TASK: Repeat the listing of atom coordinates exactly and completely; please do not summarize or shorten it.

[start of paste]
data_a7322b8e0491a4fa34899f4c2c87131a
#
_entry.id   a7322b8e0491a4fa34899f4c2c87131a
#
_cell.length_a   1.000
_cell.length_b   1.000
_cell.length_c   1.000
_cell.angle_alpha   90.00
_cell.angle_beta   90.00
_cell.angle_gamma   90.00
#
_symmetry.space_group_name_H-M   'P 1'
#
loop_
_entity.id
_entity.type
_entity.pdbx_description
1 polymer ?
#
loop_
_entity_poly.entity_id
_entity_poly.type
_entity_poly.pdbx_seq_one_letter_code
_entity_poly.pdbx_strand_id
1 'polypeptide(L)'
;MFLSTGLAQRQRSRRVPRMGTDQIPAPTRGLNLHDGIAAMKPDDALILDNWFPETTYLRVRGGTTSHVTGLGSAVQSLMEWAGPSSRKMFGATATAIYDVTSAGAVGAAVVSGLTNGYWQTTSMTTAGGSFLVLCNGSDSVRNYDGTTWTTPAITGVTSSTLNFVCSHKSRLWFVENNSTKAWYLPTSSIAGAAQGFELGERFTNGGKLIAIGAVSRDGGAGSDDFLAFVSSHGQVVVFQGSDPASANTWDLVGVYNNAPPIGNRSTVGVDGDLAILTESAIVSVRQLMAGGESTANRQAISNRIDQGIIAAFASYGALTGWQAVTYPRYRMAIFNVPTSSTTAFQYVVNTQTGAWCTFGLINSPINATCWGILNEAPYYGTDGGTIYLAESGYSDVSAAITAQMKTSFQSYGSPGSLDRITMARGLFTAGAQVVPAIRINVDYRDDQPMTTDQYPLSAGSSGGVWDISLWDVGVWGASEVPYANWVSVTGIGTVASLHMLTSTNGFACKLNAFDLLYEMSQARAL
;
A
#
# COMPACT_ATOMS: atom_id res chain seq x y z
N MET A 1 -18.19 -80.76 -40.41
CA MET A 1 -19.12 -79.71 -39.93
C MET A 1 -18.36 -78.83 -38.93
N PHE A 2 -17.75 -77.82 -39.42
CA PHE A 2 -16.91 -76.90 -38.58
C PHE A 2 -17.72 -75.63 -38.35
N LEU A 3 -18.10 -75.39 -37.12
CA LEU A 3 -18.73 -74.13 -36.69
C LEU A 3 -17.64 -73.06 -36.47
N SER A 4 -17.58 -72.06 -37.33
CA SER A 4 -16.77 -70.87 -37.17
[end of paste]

data_a7322b8e0491a4fa34899f4c2c87131a
#
_entry.id   a7322b8e0491a4fa34899f4c2c87131a
#
_cell.length_a   1.000
_cell.length_b   1.000
_cell.length_c   1.000
_cell.angle_alpha   90.00
_cell.angle_beta   90.00
_cell.angle_gamma   90.00
#
_symmetry.space_group_name_H-M   'P 1'
#
loop_
_entity.id
_entity.type
_entity.pdbx_description
1 polymer ?
#
loop_
_entity_poly.entity_id
_entity_poly.type
_entity_poly.pdbx_seq_one_letter_code
_entity_poly.pdbx_strand_id
1 'polypeptide(L)'
;MFLSTGLAQRQRSRRVPRMGTDQIPAPTRGLNLHDGIAAMKPDDALILDNWFPETTYLRVRGGTTSHVTGLGSAVQSLMEWAGPSSRKMFGATATAIYDVTSAGAVGAAVVSGLTNGYWQTTSMTTAGGSFLVLCNGSDSVRNYDGTTWTTPAITGVTSSTLNFVCSHKSRLWFVENNSTKAWYLPTSSIAGAAQGFELGERFTNGGKLIAIGAVSRDGGAGSDDFLAFVSSHGQVVVFQGSDPASANTWDLVGVYNNAPPIGNRSTVGVDGDLAILTESAIVSVRQLMAGGESTANRQAISNRIDQGIIAAFASYGALTGWQAVTYPRYRMAIFNVPTSSTTAFQYVVNTQTGAWCTFGLINSPINATCWGILNEAPYYGTDGGTIYLAESGYSDVSAAITAQMKTSFQSYGSPGSLDRITMARGLFTAGAQVVPAIRINVDYRDDQPMTTDQYPLSAGSSGGVWDISLWDVGVWGASEVPYANWVSVTGIGTVASLHMLTSTNGFACKLNAFDLLYEMSQARAL
;
A
#
# COMPACT_ATOMS: atom_id res chain seq x y z
N MET A 1 -18.19 -80.76 -40.41
CA MET A 1 -19.12 -79.71 -39.93
C MET A 1 -18.36 -78.83 -38.93
N PHE A 2 -17.75 -77.82 -39.42
CA PHE A 2 -16.91 -76.90 -38.58
C PHE A 2 -17.72 -75.63 -38.35
N LEU A 3 -18.10 -75.39 -37.12
CA LEU A 3 -18.73 -74.13 -36.69
C LEU A 3 -17.64 -73.06 -36.47
N SER A 4 -17.58 -72.06 -37.33
CA SER A 4 -16.77 -70.87 -37.17